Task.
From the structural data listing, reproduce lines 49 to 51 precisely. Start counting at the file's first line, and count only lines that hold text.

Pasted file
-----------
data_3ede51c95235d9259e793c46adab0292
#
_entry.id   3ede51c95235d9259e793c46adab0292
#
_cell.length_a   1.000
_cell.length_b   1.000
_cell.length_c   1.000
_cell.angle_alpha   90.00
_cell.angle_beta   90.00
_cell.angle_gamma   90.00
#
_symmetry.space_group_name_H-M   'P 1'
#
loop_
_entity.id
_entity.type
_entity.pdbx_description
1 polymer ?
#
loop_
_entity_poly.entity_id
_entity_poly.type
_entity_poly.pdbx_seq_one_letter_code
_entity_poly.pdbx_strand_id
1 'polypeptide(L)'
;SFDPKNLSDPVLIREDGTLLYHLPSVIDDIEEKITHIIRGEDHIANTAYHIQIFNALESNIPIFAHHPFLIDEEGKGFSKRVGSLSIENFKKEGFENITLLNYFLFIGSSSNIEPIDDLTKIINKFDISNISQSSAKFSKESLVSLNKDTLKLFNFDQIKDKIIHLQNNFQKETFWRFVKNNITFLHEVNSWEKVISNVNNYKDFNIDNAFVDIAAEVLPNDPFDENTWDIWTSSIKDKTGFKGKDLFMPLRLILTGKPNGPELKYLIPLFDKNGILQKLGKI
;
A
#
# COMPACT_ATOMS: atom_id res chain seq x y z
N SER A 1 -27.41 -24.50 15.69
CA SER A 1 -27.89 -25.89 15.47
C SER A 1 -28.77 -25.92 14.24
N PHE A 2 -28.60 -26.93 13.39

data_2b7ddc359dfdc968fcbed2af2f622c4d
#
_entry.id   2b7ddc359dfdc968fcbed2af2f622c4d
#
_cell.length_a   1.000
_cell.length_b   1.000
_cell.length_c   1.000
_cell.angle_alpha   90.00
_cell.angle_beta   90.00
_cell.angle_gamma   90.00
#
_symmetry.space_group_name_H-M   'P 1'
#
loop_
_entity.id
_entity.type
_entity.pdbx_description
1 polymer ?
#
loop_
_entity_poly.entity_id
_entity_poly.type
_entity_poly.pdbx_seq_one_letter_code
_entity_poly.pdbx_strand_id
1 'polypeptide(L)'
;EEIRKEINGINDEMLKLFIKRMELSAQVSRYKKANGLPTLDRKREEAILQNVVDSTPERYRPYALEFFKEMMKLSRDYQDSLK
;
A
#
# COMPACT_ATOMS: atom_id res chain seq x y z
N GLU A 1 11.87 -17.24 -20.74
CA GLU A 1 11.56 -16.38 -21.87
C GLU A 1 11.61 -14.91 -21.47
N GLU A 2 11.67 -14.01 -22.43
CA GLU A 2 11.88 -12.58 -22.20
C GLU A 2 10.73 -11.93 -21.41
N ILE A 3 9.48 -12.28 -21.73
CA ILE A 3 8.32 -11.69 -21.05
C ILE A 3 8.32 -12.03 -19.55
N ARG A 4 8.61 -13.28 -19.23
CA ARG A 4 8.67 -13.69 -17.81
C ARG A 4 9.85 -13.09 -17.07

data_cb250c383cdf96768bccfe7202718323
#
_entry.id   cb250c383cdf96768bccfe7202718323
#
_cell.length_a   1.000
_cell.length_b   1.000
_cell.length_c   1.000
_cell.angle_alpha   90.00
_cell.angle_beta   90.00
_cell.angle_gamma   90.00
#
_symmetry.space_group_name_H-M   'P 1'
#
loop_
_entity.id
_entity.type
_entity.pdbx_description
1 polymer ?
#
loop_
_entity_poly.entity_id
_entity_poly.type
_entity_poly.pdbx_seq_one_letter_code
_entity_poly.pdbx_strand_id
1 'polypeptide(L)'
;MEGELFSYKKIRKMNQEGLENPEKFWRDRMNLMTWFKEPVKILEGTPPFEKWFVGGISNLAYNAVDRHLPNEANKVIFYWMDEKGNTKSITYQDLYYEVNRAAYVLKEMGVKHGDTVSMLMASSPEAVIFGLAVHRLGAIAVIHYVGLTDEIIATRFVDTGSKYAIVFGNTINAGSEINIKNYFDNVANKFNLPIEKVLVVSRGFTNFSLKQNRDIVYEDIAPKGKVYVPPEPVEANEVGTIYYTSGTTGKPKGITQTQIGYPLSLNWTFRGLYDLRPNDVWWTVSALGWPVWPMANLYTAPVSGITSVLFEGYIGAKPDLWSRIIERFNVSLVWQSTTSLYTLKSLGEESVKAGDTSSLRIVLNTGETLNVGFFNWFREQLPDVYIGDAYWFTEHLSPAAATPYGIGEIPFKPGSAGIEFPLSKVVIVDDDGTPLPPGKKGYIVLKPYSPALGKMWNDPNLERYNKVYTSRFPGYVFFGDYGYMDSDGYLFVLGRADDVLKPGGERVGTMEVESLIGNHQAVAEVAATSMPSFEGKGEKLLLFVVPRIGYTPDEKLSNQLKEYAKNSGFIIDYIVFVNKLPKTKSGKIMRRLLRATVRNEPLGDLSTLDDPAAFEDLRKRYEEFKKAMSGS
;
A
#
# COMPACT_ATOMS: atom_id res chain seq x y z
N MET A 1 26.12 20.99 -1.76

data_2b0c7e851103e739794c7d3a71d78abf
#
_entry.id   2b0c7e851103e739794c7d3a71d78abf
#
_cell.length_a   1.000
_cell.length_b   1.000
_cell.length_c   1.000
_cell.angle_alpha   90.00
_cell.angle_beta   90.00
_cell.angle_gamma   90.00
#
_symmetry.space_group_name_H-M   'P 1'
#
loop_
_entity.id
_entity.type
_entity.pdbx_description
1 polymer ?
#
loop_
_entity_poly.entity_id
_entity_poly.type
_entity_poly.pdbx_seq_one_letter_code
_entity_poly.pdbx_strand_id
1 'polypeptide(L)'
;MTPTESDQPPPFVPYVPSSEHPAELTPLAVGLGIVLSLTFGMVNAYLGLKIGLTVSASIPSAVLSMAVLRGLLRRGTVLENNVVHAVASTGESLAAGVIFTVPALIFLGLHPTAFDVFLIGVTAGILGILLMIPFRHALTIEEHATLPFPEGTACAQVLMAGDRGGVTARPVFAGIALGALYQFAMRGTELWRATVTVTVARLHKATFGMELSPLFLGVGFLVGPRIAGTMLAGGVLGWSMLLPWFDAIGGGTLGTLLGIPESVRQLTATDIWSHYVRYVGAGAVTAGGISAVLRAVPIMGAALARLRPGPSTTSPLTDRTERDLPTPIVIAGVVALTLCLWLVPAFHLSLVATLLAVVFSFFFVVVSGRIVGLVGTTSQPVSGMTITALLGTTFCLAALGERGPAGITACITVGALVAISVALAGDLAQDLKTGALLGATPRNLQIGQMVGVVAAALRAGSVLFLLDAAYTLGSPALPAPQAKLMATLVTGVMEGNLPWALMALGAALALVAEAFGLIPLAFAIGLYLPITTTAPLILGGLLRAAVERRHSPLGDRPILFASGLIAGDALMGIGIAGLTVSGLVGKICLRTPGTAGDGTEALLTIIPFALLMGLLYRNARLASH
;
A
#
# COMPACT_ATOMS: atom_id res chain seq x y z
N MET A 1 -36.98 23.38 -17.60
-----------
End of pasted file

_entity.id
_entity.type
_entity.pdbx_description